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Why the lack of fuss about tidal power schemes?

News that plans for a massive, 70km2 tidal lagoon off the coast of Cardiff have moved forward this week surely have to be seen as seismic step forward for the engineering profession. We at NCE are very excited. And we really don’t understand why everyone else isn’t too.

Submission by developer Tidal Lagoon Power of a 400-page environmental impact assessment scoping report on the Cardiff scheme to the Planning Inspectorate for its may not on its own be that seismic. But the context around it really is.

Tidal Lagoon’s plans for Cardiff would see it build a lagoon capable of generating between 1,800MW and 2,800MW of low carbon electricity to power every home in Wales throughout its 120 year life.

That’s a serious amount of renewable power generation.

And it’s economically viable too, with studies showing that tidal lagoons of this scale produce power at a cost comparable to nuclear and fossil fuel generation.

Tidal Lagoon Power seems to be doing everything right. Its plans for Cardiff are built on its pioneering Swansea Bay

swansea barrage

Tidal Lagoon, a scheme which had been developed to establish a scalable blueprint for the sector.

It has drawn on some serious engineering expertise in the form of Atkins and Costain to ensure it is buildable and it is now fully designed, fully-funded and just awaiting a planning decision - and that’s due in June. Construction could start straight away.

And all being well the Cardiff scheme could be under construction just three years later - in 2018.

And that’s not the end of the aspiration. Tidal Lagoon Power has early feasibility studies underway for four other full-scale UK tidal lagoons at Newport, West Cumbria, Colwyn Bay and Bridgwater Bay.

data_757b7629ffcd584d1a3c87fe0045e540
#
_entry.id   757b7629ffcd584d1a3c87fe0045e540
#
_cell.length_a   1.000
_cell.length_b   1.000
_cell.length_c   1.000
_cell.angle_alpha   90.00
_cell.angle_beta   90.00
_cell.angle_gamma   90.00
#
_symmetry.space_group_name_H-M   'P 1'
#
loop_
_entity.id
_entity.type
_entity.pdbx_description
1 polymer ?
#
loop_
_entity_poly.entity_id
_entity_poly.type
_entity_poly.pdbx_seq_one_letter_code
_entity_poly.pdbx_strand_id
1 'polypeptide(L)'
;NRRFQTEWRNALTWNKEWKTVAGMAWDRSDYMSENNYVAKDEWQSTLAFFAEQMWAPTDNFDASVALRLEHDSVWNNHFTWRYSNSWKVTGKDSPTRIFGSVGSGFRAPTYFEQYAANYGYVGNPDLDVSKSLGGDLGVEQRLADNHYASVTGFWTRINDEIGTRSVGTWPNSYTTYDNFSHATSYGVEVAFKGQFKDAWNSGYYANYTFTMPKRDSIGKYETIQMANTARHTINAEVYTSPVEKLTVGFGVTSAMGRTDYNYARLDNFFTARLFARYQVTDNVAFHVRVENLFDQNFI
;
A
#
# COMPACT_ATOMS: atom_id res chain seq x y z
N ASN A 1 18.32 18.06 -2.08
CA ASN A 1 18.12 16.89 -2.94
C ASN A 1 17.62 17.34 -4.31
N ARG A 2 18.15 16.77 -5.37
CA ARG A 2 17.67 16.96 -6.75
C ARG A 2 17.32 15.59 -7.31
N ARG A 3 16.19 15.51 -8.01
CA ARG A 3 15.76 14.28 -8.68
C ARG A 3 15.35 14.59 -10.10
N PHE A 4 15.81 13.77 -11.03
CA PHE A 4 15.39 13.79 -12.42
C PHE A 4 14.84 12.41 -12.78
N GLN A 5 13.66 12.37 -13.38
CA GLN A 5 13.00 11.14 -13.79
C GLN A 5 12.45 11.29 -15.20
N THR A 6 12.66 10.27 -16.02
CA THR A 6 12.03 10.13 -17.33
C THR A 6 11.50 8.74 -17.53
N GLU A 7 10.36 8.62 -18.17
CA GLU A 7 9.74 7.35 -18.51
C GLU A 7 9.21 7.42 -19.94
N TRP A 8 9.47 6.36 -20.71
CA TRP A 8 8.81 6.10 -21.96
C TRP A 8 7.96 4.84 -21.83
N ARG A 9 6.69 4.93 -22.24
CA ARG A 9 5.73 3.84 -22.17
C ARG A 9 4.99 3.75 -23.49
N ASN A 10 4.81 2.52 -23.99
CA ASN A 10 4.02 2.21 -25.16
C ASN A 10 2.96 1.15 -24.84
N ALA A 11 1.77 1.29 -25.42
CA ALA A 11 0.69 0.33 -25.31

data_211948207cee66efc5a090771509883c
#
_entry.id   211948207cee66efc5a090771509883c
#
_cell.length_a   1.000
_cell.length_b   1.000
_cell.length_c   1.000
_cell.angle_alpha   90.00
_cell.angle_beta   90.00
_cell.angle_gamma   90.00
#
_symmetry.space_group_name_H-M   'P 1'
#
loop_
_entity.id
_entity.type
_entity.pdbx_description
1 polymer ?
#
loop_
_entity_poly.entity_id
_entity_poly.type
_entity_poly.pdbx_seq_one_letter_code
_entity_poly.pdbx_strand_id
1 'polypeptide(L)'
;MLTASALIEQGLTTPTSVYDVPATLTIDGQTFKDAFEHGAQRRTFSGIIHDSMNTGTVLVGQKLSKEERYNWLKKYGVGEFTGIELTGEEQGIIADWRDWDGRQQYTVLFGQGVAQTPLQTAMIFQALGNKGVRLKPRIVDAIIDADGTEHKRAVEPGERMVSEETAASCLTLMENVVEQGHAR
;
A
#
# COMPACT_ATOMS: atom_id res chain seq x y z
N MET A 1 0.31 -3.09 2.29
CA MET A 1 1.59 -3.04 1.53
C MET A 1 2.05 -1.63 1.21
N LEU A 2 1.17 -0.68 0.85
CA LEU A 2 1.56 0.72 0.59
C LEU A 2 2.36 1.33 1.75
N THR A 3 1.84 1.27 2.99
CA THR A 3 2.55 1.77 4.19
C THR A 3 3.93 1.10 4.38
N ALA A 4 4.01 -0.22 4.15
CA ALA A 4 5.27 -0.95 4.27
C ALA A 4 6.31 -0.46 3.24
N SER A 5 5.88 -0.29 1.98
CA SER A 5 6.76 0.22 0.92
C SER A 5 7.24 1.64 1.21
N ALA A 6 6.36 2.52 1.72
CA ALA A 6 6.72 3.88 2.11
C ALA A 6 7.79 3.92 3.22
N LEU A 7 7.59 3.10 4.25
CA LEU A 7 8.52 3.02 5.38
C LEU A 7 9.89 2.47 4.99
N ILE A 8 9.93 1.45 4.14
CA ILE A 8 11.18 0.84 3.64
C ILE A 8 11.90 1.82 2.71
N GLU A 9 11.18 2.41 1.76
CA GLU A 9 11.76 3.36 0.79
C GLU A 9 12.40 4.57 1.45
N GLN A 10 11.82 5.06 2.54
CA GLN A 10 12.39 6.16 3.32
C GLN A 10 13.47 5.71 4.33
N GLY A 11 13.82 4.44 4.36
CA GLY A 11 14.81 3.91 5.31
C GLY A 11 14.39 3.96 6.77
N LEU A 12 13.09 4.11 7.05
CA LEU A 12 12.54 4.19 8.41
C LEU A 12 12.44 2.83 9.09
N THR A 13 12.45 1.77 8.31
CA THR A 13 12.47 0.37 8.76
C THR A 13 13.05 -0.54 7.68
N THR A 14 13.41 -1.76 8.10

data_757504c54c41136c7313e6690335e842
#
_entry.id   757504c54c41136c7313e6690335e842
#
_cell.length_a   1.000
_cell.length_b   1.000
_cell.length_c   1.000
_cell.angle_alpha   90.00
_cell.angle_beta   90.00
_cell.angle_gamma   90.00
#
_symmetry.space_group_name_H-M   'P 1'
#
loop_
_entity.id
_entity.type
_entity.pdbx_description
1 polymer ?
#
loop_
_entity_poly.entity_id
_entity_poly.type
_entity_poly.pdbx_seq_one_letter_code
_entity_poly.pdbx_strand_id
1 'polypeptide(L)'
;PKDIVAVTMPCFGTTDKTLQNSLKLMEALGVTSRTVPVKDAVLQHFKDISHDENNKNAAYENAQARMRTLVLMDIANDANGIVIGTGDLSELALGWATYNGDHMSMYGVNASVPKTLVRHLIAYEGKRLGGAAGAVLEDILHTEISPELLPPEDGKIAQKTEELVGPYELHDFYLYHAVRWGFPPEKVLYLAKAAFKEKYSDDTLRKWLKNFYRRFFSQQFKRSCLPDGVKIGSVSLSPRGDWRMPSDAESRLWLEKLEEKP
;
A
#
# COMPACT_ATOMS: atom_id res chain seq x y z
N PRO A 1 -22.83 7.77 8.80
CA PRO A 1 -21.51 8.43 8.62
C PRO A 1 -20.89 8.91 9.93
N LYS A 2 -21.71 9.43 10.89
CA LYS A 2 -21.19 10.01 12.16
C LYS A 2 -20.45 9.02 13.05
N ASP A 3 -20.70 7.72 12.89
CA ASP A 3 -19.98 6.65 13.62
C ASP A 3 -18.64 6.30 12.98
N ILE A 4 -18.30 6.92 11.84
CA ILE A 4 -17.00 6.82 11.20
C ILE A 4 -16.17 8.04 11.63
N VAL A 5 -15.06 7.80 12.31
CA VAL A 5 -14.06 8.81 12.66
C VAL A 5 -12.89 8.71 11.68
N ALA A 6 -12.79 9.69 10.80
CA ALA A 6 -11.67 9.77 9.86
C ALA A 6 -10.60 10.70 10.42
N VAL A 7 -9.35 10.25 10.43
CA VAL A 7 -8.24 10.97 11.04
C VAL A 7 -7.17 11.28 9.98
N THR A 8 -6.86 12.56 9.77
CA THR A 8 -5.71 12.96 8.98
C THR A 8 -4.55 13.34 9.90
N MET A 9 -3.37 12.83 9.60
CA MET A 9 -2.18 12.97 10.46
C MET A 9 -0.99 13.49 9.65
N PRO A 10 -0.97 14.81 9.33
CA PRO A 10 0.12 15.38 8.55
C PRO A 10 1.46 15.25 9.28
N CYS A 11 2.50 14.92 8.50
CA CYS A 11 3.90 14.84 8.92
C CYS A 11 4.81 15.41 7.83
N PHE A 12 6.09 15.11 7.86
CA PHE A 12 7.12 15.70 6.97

Together, the national fleet of six lagoons could provide a hefty 8% of the UK’s total electricity needs for 120 years.

So why aren’t we hearing much noise from the industry about tidal lagoons? Do we doubt Tidal Lagoon Power’s engineering? Is it a broadly held belief that lagooning water to capture energy from the tides a bit heavy-handed?

Or do we doubt the business case? Do we doubt Tidal Lagoon Power’s ability to negotiate the “strike price” - that tortuous government mechanism which determines how much a generator is allowed to charge for its energy - it needs?

Or is it more cynical than that? Do we simply prefer big nuclear power stations, with all that concrete and steel to be lumped about in constructing them? Lots of tried and tested and engineering there, and then lots, lots more in maintaining and ultimately decommissioning them.

If it’s the latter - and I suspect it might be - then it is a real shame.

Engineering is about shaping a better world, and genuinely renewable energy such as tidal power has to be a big part of that.

  • Mark Hansford is NCE’s editor

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